„Not designed to earn recognition for Aczél”

In conversation with István Bánfalvi, President of the board of trustees managing György Aczél’s Manuscript Legacy

György Aczél, the central figure of the Kádár era’s cultural policy was a passionate collector and purchaser of manuscripts. The collection of tens of thousands of items, including Aczél’s liaison documents and private correspondence, is preserved and available for research in the Library of the HAS and its handling is assisted by a board of trustees. We talked with the president of the board about the history and research potential of the legacy.

Social policy expert István Bánfalvi graduated in philosophy and Hungarian from ELTE’s Humanities Faculty in 1976. He worked in the Social Policy Coordination Committee (SPCC) under the Social Policy Committee from 1979, and at the Department of Science, Education and Culture of the HSWP’s central committee from 1982. He was a research fellow at the Social Policy Institute from 1985, and from March 1988 to May 1990 he was the state secretary for social policy at the Ministry of Social Welfare and Health. From 2013 he led the LÉT working group, which drafted the proposal for the Hungarian adaptation of the “unconditional basic salary”. He has been a member of the board of trustees managing György Aczél’s Manuscript Legacy from 1991, and is currently its president.

At the end of 1978, Aczél offered Bánfalvi the job of secretary of the SPCC, which coordinated and managed research projects enjoying nationwide priority and supported by the state.

In his will Aczél stipulated who he wished to be the president and the members of the board of trustees entrusted with handling his legacy, which consists of the collection of his own correspondence, and a ’collection proper’, the items of which he purchased among others from the dealers on Múzeum Boulevard, and those given to him by various people as a gift, including their own manuscripts and even sections of collections.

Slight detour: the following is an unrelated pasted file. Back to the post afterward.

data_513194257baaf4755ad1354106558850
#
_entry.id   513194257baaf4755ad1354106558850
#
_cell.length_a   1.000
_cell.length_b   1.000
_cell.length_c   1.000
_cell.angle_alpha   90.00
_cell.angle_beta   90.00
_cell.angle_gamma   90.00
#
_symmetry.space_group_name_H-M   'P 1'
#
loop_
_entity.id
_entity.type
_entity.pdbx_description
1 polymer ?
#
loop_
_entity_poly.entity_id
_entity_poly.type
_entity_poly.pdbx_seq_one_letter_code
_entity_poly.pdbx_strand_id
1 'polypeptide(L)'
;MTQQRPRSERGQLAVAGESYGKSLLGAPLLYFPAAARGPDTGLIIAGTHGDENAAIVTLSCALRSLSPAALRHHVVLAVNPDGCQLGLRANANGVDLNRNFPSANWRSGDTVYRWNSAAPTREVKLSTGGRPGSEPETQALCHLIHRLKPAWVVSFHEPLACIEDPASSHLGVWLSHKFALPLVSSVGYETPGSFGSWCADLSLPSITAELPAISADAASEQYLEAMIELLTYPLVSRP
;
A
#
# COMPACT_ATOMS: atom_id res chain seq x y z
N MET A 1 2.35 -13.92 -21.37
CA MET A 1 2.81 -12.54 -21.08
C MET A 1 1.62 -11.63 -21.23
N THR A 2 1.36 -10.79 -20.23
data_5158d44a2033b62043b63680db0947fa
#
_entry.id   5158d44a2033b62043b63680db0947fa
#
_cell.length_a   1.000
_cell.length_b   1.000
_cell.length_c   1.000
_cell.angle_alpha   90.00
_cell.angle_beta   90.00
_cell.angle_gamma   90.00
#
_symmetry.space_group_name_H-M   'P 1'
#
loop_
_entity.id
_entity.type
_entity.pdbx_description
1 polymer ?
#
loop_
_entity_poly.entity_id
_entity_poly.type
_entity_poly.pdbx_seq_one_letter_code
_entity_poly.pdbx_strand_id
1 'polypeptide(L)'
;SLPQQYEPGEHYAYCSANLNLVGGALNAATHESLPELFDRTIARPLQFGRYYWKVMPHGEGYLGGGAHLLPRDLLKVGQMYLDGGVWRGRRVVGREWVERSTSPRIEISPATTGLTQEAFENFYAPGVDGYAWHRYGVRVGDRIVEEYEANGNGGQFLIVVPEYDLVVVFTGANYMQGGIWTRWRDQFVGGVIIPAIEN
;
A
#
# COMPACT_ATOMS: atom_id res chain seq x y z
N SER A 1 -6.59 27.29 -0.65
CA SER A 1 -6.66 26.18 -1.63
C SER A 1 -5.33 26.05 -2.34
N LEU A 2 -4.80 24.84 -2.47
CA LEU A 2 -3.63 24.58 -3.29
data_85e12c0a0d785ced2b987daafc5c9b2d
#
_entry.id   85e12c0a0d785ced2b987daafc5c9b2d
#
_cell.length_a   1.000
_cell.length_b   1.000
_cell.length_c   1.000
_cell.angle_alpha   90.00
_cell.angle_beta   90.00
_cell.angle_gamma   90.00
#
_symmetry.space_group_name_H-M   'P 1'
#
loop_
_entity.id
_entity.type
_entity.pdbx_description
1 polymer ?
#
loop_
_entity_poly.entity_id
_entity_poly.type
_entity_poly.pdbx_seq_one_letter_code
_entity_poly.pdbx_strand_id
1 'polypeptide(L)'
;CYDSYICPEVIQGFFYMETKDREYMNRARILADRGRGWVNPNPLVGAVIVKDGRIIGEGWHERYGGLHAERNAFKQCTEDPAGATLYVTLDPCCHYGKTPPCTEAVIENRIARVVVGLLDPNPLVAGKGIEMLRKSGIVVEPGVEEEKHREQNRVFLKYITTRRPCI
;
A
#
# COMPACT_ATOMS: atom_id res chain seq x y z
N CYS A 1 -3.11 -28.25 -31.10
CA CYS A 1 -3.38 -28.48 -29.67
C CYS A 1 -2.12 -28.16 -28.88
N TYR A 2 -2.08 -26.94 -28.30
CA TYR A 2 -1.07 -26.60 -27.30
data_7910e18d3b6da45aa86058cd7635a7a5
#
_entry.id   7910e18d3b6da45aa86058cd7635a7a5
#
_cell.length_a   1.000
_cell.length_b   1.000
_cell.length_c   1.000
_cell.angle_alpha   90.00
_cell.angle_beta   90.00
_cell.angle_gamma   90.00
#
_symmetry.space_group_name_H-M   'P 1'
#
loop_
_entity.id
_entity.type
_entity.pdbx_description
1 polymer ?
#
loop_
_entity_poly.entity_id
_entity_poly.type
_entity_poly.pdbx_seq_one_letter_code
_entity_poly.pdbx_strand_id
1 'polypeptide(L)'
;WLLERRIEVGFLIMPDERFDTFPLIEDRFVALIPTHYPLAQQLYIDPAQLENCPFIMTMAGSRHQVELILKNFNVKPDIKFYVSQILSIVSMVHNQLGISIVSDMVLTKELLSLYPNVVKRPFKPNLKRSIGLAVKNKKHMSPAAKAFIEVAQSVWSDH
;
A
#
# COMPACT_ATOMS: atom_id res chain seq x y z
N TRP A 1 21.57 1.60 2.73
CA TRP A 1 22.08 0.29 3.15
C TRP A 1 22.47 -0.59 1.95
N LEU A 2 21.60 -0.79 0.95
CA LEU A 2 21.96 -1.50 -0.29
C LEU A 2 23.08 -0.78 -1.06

The Aczél material includes manuscripts by George I Rákóczy, Lajos Kossuth and Indira Gandhi, as well as by great figures of Hungary’s national culture. It is an invaluable collection forming part of our intellectual heritage with some of its documents worth millions and even tens of millions of forints. György Aczél’s daughters, Anna and Ágnes, donated this treasure to the HAS, thus also enriching Hungary’s intellectual and cultural life. The donation was approved by Bertalan Andrásfalvy, the ministry of culture during the Antall government, in accordance with effective law, enabling the collection to preserve its integrity. The catalogue was completed in 1998.

The copyright belongs to György Aczél’s heirs, and, importantly, the collection is overseen by a non-state organisation.

The documents of the Aczél collection have already served as a basis for important source publications and scholarly publications and have been used in literary works, films, articles and interviews.

The board of trustees handling György Aczél’s Manuscript Legacy was not set up to earn recognition for Aczél but to preserve, systematise and make accessible his collection.